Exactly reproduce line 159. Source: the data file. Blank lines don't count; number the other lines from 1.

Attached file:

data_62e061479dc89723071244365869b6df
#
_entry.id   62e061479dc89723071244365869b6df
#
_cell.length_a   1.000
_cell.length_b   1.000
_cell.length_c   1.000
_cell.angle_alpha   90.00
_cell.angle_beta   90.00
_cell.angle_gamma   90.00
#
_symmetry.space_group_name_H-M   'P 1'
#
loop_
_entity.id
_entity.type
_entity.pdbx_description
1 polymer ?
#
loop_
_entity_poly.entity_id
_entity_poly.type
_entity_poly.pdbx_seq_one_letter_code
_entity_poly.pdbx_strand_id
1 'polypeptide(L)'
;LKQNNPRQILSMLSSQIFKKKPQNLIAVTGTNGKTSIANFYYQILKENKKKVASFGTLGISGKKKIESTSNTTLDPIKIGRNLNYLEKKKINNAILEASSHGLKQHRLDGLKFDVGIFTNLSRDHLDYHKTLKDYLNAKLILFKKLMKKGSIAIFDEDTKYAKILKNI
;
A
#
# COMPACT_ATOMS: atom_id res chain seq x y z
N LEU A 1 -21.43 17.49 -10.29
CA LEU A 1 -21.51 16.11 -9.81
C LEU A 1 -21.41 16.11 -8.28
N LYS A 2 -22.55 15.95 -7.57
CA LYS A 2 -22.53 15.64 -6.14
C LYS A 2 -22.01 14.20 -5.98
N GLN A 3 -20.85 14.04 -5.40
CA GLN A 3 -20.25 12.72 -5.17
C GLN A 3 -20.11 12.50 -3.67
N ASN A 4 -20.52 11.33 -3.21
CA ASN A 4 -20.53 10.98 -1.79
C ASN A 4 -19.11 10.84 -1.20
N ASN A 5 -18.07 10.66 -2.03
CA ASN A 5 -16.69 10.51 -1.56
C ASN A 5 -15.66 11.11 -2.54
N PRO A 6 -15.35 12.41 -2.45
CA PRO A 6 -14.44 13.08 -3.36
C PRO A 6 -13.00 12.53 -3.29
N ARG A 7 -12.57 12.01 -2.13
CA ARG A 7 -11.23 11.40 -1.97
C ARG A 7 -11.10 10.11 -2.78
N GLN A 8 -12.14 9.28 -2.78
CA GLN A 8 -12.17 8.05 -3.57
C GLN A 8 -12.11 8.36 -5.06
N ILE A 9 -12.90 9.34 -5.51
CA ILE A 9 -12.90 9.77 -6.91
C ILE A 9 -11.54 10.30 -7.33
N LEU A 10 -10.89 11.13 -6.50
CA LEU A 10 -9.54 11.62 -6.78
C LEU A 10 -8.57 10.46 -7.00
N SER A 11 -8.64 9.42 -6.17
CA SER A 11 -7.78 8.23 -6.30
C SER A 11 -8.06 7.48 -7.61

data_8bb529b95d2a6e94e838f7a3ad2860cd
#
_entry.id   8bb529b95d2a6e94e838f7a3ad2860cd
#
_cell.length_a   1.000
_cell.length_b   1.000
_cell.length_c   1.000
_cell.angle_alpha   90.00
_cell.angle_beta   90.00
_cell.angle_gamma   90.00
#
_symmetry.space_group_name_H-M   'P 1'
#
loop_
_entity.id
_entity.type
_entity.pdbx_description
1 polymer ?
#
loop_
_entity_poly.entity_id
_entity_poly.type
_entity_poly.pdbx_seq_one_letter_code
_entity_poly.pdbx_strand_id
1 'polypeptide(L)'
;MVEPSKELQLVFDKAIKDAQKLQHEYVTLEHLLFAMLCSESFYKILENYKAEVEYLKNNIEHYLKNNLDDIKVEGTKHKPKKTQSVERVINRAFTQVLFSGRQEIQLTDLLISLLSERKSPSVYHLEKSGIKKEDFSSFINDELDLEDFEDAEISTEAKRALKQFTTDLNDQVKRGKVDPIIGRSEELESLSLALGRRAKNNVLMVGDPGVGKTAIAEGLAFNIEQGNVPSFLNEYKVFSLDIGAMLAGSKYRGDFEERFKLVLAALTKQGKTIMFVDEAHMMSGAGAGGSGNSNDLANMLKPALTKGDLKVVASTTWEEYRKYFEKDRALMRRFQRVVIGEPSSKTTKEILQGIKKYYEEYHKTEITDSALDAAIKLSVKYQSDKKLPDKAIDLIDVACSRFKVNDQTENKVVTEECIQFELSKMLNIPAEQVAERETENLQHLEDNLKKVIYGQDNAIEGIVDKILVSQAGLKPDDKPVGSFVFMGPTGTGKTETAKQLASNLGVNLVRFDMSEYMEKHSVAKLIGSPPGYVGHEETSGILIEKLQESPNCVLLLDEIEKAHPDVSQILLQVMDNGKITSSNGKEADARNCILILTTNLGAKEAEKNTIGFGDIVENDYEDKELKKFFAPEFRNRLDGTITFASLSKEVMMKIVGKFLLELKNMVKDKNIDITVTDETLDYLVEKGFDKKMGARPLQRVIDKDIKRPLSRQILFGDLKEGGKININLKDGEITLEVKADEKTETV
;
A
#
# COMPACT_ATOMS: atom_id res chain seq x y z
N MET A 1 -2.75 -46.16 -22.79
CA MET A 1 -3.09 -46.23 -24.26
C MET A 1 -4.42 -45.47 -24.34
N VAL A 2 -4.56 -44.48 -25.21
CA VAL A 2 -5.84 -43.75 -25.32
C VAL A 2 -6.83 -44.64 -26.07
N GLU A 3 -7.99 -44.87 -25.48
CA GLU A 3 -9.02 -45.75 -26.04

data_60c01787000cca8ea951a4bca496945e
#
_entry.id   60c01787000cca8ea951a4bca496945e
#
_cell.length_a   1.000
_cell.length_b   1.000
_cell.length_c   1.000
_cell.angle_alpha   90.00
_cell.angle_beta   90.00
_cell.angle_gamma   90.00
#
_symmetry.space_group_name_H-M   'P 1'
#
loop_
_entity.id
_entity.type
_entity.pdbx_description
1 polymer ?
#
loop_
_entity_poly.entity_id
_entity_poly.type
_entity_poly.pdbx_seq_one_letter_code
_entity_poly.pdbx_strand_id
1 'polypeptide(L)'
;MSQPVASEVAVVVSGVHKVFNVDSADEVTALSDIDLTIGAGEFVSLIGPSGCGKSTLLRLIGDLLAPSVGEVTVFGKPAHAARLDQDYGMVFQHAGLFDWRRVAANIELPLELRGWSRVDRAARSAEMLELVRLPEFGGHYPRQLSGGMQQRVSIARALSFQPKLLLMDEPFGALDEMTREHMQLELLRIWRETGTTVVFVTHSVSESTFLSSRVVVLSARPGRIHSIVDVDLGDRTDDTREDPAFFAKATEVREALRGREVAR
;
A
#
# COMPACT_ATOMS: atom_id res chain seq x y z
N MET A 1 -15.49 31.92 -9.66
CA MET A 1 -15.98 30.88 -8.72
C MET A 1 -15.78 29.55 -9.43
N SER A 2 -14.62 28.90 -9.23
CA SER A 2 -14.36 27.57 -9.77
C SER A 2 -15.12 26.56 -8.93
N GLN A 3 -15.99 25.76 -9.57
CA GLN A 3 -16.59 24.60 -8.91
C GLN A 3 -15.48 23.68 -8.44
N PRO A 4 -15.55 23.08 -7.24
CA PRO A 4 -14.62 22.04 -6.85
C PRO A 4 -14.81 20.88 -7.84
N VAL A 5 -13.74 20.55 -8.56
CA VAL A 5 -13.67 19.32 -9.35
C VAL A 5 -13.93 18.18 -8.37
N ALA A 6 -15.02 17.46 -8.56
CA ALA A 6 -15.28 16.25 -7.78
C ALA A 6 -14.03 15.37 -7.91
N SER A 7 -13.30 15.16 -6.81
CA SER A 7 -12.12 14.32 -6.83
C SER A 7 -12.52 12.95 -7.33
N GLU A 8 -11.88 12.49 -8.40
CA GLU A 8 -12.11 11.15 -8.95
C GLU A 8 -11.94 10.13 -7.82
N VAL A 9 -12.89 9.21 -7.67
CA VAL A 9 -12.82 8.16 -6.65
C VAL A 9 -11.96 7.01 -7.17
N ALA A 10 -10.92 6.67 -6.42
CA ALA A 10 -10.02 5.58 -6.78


N ALA A 10 -10.92 6.67 -6.42